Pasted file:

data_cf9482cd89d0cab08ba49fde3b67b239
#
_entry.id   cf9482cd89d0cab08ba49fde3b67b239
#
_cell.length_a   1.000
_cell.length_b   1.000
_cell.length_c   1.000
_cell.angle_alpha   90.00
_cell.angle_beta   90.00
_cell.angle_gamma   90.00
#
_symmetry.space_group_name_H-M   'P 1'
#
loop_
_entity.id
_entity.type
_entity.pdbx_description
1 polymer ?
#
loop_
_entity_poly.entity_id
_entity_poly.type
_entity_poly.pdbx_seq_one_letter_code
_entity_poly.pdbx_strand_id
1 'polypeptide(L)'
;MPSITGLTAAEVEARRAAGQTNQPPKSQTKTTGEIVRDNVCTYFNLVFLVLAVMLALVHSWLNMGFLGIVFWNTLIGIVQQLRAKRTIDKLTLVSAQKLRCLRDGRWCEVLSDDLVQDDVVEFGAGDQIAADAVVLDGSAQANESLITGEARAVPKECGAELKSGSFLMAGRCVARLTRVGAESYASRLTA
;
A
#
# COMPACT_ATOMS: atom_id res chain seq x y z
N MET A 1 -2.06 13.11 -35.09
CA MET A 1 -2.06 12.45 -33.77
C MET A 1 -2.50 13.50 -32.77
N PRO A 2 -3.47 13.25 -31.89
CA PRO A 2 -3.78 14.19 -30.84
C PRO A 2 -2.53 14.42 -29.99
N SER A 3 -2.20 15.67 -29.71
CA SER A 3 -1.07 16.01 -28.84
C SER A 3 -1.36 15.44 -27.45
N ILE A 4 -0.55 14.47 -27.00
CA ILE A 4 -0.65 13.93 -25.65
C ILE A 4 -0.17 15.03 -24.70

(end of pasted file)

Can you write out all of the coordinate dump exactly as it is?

data_cf9482cd89d0cab08ba49fde3b67b239
#
_entry.id   cf9482cd89d0cab08ba49fde3b67b239
#
_cell.length_a   1.000
_cell.length_b   1.000
_cell.length_c   1.000
_cell.angle_alpha   90.00
_cell.angle_beta   90.00
_cell.angle_gamma   90.00
#
_symmetry.space_group_name_H-M   'P 1'
#
loop_
_entity.id
_entity.type
_entity.pdbx_description
1 polymer ?
#
loop_
_entity_poly.entity_id
_entity_poly.type
_entity_poly.pdbx_seq_one_letter_code
_entity_poly.pdbx_strand_id
1 'polypeptide(L)'
;MPSITGLTAAEVEARRAAGQTNQPPKSQTKTTGEIVRDNVCTYFNLVFLVLAVMLALVHSWLNMGFLGIVFWNTLIGIVQQLRAKRTIDKLTLVSAQKLRCLRDGRWCEVLSDDLVQDDVVEFGAGDQIAADAVVLDGSAQANESLITGEARAVPKECGAELKSGSFLMAGRCVARLTRVGAESYASRLTA
;
A
#
# COMPACT_ATOMS: atom_id res chain seq x y z
N MET A 1 -2.06 13.11 -35.09
CA MET A 1 -2.06 12.45 -33.77
C MET A 1 -2.50 13.50 -32.77
N PRO A 2 -3.47 13.25 -31.89
CA PRO A 2 -3.78 14.19 -30.84
C PRO A 2 -2.53 14.42 -29.99
N SER A 3 -2.20 15.67 -29.71
CA SER A 3 -1.07 16.01 -28.84
C SER A 3 -1.36 15.44 -27.45
N ILE A 4 -0.55 14.47 -27.00
CA ILE A 4 -0.65 13.93 -25.65
C ILE A 4 -0.17 15.03 -24.70